Delegation of the European Union
to the United Nations - New York

EU Statement – United Nations General Assembly: Report of the International Criminal Court

New York, 02/11/2020 - 18:41, UNIQUE ID: 201102_23
Statements on behalf of the EU

2 November 2020, New York - Statement on behalf of the European Union and its Member States by H.E. Mr. Olof Skoog, Head of the Delegation of the European Union to the United Nations, at the 75th Session of the United Nations General Assembly on the Agenda item 75: The Report of the International Criminal Court

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Mr. President,

I have the honour to speak on behalf of the European Union and its Member States.

The Candidate Countries the Republic of North Macedonia*, Montenegro* and Albania*, the country of the Stabilisation and Association Process and potential candidate Bosnia and Herzegovina, as well as the Republic of Moldova and Georgia, align themselves with this statement.

Mr. President,

This year the UN turns 75. Yet, multilateralism and the rules-based international order, and with it the criminal justice system, are under duress.

At a time when the world is fighting the pandemic, crimes against humanity and war crimes continue to occur. The unhindered functioning of the ICC and its deterring effect becomes in this context all the more important. Despite serious challenges and external pressure, the ICC has made important progress in several judicial proceedings, ongoing investigations and preliminary examinations. The ICC continued to receive a significant number of communications submitted under Article 15 of the Rome Statute. This is an indication that, for many victims, the Court is the last hope for delivering justice and for repairing harm suffered.

Mr. President,

The Court must work independently and free from outside interference. The European Union and its Member States object to all measures that interfere with the exercise of the Court’s judicial functions that hamper its investigations. Attacks on the Court’s independence are attacks on the multilateral rules-based system. We are deeply concerned by the repeated threats and measures taken against the Court and its officials. We will continue to defend them from any external interference.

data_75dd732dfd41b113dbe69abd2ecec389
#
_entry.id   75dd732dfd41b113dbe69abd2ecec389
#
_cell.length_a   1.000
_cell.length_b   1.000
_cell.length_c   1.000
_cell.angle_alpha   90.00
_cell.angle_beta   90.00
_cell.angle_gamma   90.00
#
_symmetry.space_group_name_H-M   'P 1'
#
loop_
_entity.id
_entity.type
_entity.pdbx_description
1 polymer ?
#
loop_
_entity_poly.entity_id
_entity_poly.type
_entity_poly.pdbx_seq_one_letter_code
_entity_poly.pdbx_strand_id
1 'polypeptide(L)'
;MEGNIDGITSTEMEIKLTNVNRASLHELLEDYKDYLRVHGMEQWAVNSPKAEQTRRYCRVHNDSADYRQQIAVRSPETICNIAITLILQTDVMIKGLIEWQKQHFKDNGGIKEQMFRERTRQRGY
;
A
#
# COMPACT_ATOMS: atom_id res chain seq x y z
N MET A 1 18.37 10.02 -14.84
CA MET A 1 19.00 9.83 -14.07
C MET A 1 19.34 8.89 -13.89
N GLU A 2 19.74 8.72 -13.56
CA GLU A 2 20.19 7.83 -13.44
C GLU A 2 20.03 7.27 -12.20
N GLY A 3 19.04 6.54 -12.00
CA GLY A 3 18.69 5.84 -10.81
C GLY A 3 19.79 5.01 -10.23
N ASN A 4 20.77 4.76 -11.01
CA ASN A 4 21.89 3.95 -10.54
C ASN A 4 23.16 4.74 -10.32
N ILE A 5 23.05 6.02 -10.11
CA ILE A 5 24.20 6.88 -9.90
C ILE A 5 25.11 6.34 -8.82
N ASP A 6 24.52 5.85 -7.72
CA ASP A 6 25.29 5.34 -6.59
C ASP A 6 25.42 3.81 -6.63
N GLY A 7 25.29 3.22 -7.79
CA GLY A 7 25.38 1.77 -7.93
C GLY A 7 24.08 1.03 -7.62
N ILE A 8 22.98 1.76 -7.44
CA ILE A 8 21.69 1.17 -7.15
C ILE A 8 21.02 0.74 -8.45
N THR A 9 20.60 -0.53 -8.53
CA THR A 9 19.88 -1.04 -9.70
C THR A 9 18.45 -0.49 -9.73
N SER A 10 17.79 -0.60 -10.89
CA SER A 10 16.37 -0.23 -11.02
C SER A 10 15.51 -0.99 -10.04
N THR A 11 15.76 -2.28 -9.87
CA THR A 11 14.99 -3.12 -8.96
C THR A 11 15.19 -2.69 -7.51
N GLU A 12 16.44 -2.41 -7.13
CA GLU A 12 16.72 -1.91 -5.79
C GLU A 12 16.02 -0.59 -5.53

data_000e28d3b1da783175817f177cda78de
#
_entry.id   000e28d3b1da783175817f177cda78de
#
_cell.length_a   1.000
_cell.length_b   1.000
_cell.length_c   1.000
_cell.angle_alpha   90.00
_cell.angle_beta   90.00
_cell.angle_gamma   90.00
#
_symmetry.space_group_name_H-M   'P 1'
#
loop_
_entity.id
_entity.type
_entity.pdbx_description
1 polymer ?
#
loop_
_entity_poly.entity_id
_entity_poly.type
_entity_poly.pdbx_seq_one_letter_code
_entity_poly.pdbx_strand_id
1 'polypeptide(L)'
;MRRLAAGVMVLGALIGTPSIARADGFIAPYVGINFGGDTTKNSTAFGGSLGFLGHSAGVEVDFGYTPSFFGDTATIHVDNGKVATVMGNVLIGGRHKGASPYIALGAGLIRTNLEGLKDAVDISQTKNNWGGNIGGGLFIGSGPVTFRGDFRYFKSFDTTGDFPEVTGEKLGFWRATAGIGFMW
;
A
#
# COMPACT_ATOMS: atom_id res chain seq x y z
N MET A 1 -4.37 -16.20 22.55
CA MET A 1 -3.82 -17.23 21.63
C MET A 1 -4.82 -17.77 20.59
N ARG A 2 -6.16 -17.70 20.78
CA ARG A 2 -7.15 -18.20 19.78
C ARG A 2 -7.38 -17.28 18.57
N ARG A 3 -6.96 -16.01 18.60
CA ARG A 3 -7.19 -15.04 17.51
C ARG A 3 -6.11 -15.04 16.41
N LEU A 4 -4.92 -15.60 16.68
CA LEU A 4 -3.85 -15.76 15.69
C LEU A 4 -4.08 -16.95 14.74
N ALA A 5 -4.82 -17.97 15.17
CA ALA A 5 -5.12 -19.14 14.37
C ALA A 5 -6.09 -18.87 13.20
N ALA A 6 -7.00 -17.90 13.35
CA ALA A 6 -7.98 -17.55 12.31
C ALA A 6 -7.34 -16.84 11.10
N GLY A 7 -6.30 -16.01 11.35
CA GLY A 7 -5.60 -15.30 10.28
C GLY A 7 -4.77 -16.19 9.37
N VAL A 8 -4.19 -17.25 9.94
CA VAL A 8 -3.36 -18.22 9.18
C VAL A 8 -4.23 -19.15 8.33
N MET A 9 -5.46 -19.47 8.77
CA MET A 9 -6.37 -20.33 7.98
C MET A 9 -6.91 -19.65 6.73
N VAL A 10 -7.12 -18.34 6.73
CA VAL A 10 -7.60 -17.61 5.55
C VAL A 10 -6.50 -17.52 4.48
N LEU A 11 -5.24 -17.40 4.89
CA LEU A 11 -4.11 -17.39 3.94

With the ongoing Review Process, the election of the next Prosecutor, and of six new judges, the ICC is currently at a crucial juncture. The Court and the States Parties must follow up on the report of the Independent Experts Review. This is crucial to ensuring good governance and effectiveness of the Court and thus advancing our common goal of strengthening the Court and the Rome Statute system. As elections of judges are approaching, we underline the importance of electing those with highest competence and moral character, of ensuring gender equality and geographical representation, as well as of a fair representation of the principal legal systems of the world.

We welcome the States’ assistance provided to the Court. The arrest, surrender and transfer last June of Mr. Ali Kushayb, suspected of war crimes and crimes against humanity allegedly committed in Darfur (Sudan), is a clear case in point. We congratulate the authorities of the Central African Republic, France, Chad, as well as the leaders of  MINUSCA and the authorities of the host State of the ICC, the Netherlands, for their support in that matter.

This shows how important States’ cooperation is for the effectiveness of the Court. We call on all States to ensure full cooperation with the Court, particularly with regard to the execution of outstanding arrest warrants.

The referral by the Security Council of a situation to the Court can equally help promote accountability in countries where serious international crimes may have been committed. We call on the Security Council to make use of its right of referral where such crimes have been committed.

The  ICC  is  a  court  of  last  resort  which  complements, and does not  replace,  national  courts. It is primarily for national courts to investigate and prosecute serious international crimes. In that regard, the UN legal and judicial reform programmes could help build national capacity and contribute to the promotion of the rule of law at national and international level.

Mr President,

The universal adoption of the Rome Statute remains our long-term goal. We will renew our efforts to encourage the widest possible participation in the Rome Statute and to preserve its integrity.

In closing, we re-affirm our unwavering support to the ICC, which is a key component in the fight against impunity worldwide. Impunity is the ultimate refuge for criminals and can never be an option.

I thank you, Mr. President.

* The Republic of North Macedonia, Montenegro and Albania continue to be part of the Stabilisation and Association Process.

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